On “Dr. Jill Biden” & Medical Status Anxiety

The ignoramus who wrote in the WSJ about Jill Biden not being a real doctor (because she isn’t a physician, but holds a Doctor of Education degree) and the ignoramuses who allowed it to run don’t understand two basic data:

1) “Doctor” means “teacher.” It has nothing to do with medicine.

2) Physicians, who until quite recently (with the advent of safe analgesics, anaesthetics, and antiseptics) harmed patients as often as helped them, have been engaged in a century-plus-long campaign of status elevation.

Physicians, that is, were understandably concerned that people wouldn’t trust them. So they engaged in a “culture of display” that we all now take for granted, and especially two features: conspicuous mounting of diplomas and insistence on being called “Doctor.”

If you’ve hung around universities as long as I have, you find out that so-called doctorates like the ridiculous Juris Doctor given to lawyers as well as the MD are called undergraduate degrees by people on the faculty since they are first degrees in the field. So not all doctorates are the same, that’s for sure (in Canada that first law degree is properly labelled a Bachelor of Laws).

You’ll notice, by contrast, that physicists often can’t even find their doctoral diplomas in their messy offices. Nobody doubts their status on the university campus.

So, yes, Jill Biden, Ed.D., is a doctor and should be addressed as such.

Postscript: Robert Maynard Hutchins, legendary (and flawed) president of the University of Chicago, is supposed to have instituted a campus rule that everyone was a fellow scholar and learner, so everyone would be addressed as “Mr./Mrs./Miss” (nowadays, of course, including “Ms.”). Thus my own doctoral supervisor, Martin Marty, who earned a PhD at that university and was awarded literally dozens of honorary doctorates, was “Mr. Marty” and I was “Mr. Stackhouse” as his student.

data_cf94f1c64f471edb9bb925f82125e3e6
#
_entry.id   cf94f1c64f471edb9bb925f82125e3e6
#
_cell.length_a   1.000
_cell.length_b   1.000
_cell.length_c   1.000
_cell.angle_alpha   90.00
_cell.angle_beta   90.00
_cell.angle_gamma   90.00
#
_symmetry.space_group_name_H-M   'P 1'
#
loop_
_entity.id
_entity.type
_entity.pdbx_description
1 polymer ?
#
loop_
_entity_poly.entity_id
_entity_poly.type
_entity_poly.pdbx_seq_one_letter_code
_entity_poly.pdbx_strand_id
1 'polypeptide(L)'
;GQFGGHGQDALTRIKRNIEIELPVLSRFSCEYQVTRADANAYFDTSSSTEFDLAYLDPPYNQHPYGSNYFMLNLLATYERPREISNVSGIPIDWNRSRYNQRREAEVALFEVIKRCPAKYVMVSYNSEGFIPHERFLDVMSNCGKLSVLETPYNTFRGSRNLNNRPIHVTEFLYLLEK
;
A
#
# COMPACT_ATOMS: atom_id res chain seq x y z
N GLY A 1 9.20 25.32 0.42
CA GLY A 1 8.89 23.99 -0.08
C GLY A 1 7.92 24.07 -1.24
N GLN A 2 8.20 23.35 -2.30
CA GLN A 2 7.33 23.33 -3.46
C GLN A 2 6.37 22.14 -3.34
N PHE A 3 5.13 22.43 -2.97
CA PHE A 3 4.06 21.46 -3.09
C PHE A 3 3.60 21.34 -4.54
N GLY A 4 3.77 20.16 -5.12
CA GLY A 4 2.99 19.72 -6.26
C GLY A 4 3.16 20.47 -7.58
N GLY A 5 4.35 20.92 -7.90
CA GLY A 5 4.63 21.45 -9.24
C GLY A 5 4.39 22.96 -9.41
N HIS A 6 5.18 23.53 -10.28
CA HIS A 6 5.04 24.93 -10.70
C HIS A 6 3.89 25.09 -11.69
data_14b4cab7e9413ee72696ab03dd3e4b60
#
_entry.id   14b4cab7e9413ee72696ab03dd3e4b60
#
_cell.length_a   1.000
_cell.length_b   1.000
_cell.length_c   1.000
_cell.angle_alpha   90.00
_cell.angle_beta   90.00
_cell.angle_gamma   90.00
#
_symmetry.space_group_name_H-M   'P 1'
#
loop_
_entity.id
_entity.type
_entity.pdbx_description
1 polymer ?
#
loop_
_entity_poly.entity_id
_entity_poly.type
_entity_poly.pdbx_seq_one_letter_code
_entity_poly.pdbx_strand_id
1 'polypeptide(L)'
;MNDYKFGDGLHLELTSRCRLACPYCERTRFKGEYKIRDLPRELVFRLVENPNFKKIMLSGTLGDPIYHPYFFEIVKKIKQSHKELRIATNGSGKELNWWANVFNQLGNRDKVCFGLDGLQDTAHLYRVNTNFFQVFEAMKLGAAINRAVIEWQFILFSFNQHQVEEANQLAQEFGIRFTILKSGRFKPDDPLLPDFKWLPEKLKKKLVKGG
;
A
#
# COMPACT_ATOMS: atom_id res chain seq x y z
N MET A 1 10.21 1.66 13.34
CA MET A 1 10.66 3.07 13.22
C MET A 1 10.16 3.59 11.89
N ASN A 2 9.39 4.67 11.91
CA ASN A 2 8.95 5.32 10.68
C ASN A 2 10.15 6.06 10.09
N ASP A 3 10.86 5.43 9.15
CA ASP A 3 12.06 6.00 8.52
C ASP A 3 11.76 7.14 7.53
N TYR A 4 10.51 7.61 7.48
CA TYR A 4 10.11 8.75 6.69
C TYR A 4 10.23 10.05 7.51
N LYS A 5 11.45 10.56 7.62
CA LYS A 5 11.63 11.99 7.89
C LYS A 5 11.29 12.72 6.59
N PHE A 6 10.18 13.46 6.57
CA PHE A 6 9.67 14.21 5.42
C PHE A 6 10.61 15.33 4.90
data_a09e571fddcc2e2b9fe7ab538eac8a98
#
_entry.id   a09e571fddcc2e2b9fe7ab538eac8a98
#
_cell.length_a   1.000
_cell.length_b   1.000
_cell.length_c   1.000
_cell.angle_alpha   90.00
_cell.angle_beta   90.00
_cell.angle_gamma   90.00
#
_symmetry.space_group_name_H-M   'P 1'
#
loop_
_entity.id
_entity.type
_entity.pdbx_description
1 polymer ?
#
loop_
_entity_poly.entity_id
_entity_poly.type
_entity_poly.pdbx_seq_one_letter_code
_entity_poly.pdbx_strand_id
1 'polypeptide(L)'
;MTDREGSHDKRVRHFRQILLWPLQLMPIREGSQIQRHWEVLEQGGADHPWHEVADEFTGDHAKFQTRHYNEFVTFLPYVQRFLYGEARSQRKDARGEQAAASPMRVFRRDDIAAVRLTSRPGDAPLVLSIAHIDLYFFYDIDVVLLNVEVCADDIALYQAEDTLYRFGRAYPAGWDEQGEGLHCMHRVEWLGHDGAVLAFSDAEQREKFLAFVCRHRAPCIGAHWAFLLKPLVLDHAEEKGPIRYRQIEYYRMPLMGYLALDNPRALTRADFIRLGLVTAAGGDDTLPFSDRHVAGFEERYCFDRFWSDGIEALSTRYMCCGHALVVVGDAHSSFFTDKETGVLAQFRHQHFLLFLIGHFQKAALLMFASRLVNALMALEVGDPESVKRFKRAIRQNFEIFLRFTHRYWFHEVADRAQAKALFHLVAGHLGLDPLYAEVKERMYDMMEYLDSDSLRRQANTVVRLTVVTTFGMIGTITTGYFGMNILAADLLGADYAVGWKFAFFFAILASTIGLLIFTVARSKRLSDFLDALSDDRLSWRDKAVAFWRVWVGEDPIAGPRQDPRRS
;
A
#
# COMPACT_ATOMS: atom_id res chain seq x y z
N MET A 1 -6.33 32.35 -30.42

Only the physicians objected, and so on this campus of world-class PhD’s, only the nervous physicians were addressed as “Doctor.” (It would be cute if it weren’t so sad.)

Post-postscript: My late and beloved father was a highly credentialed surgeon: John G. Stackhouse, MD, CM, FRCS(C), FACS, FICS. His diplomas were indeed displayed in his office for all to see and be assured that the person whom they were to trust as he stuck knives into their abdomens (or elsewhere) knew what he was doing. And I would want that assurance as much as they next person. And I have scrutinized the credentials of physicians new to me to get some sense of how likely they were to be competent. All of that is fine. It just doesn’t exclude the other actual doctors (PhD, ThD, EdD) from expecting to be addressed properly.

Post-post-postscript: My late and beloved mentor David Martin used to quip that “Doctor” is what you earn when you’re young and “Professor” (especially in the British sense of what we North Americans call “full professor”) is what you earn when you’re older, so forget calling me “Dr. Jones”: It’s Professor Jones to you, bub.

Please make a note of it.


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